Passwords never in clear text

Applications should not refer to the clear text versions of passwords - not in the database, not when logging, nor in any other area. The clear text version of the password should be the end user's secret. It should never be directly repeated or stored by an application.

Clear Text Versus Hash
A user inputs a password in its original, unaltered form - that is, in "clear text". However, a database should never store passwords in clear text. Instead, the value stored by the database should be calculated as

stored-value = hash(clear-text-password + salt-value)
The intent here is to store text which cannot be easily reverse-engineered back into the original password. The salt-value is a random string added to the password. It's added to prevent simple dictionary-style reverse engineering of the hashed value of the plain text password.

(Regarding Tomcat5: its implementation of form-based login doesn't allow for the salt value.)

Hash Functions
SHA-1, SHA-256, SHA-384, and SHA-512 are all examples of hash functions. A hash function is also called a MessageDigest. (The MD5 hash has been shown to be defective, and should usually be avoided.)

A hash function is not an encryption. Encrypted items are always meant for eventual decryption. A hash function, on the other hand, is meant only as a one-way operation. The whole idea of a hash function is that it should be very difficult to calculate the original input value, given the hash value.

If y = hash(x) is a hash function, and y and x both represent text strings, then

The above properties allow for passwords (or pass phrases) of arbitrary length, while still letting the underlying database column which stores the hash value to be of fixed width.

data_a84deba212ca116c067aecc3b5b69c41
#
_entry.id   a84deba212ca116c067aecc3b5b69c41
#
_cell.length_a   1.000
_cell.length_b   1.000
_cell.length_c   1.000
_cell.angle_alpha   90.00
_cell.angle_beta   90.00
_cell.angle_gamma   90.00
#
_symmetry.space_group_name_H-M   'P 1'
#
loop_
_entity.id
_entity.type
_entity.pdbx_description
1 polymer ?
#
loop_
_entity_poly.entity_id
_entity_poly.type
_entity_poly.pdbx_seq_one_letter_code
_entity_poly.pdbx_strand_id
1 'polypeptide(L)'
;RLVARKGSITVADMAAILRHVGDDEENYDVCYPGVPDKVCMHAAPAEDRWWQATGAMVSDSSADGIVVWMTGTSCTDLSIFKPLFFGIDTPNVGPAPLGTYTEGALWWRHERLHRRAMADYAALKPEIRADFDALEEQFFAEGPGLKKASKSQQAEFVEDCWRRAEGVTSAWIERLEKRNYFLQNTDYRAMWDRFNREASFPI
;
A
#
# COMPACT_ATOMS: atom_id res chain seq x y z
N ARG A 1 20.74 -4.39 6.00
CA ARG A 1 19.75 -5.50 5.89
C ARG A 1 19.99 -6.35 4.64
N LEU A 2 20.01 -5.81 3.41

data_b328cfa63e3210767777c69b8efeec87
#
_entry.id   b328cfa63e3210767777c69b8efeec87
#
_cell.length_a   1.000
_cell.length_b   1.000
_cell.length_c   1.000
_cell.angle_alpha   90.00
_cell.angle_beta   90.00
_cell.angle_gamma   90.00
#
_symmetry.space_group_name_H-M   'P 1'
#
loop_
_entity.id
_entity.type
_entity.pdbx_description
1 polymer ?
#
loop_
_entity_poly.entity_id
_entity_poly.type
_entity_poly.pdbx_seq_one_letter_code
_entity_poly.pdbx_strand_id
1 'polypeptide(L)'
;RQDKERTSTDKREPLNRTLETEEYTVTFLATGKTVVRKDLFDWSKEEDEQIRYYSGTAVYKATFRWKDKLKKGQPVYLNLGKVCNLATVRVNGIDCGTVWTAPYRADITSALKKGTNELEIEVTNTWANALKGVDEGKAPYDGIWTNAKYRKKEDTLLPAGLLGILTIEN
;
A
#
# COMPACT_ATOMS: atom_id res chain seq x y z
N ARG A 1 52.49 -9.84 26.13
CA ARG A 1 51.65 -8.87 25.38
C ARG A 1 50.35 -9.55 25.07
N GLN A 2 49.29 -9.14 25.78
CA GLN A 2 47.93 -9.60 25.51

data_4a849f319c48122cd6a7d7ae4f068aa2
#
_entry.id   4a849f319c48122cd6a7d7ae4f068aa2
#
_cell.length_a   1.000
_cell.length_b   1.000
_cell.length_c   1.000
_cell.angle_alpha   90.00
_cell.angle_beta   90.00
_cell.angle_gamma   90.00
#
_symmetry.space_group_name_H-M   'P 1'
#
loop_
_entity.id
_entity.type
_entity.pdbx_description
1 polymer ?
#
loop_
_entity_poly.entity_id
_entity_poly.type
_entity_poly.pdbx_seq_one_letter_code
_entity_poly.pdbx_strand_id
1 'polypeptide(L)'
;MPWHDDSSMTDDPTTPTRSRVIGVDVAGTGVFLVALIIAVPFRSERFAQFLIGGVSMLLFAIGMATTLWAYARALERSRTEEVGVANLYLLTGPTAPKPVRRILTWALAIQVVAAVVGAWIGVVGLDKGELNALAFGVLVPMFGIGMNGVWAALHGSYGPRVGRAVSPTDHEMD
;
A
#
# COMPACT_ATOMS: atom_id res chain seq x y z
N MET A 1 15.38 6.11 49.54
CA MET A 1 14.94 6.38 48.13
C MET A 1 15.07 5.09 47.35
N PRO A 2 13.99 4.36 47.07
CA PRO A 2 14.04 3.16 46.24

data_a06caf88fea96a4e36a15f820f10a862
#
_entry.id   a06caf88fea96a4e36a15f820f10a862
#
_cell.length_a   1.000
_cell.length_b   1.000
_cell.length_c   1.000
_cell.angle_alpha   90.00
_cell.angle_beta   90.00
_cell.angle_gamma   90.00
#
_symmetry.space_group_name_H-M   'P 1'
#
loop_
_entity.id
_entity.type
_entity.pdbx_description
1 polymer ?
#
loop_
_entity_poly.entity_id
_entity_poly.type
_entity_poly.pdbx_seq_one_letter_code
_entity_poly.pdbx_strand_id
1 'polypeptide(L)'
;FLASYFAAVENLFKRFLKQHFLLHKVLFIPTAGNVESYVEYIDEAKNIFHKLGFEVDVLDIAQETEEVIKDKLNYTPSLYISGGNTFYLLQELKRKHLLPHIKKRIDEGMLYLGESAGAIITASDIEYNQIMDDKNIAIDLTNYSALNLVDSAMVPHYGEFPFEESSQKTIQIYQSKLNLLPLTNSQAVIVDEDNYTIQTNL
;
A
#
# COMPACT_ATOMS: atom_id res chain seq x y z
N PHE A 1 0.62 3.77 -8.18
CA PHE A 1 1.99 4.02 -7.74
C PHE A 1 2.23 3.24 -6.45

This example uses MessageDigest and the SHA-1 hash function:


/** Example hash function values.*/
public final class HashExamples {
  public static void main(String... aArgs) {
    try {
      MessageDigest sha = MessageDigest.getInstance("SHA-1");
      byte[] hashOne = sha.digest("color".getBytes());
      log("Hash of 'color':  " + hexEncode(hashOne));
      byte[]  hashTwo = sha.digest("colour".getBytes());
      log("Hash of 'colour': " + hexEncode(hashTwo));
    catch (NoSuchAlgorithmException ex){
      log("No such algorithm found in JRE.");
  private static void log(Object aObject) {

  * The byte[] returned by MessageDigest does not have a nice
  * textual representation, so some form of encoding is usually performed.
  * This implementation follows the example of David Flanagan's book
  * "Java In A Nutshell", and converts a byte array into a String
  * of hex characters.
  static private String hexEncode( byte[] aInput){
    StringBuffer result = new StringBuffer();
    char[] digits = {'0', '1', '2', '3', '4','5','6','7','8','9','a','b','c','d','e','f'};
    for (int idx = 0; idx < aInput.length; ++idx) {
      byte b = aInput[idx];
      result.append( digits[ (b&0xf0) >> 4 ] );
      result.append( digits[ b&0x0f] );
    return result.toString();
Example run:

Hash of 'color':  6dd0fe8001145bec4a12d0e22da711c4970d000b
Hash of 'colour': 79d41a47e8fec55856a6a6c5ba53c2462be4852e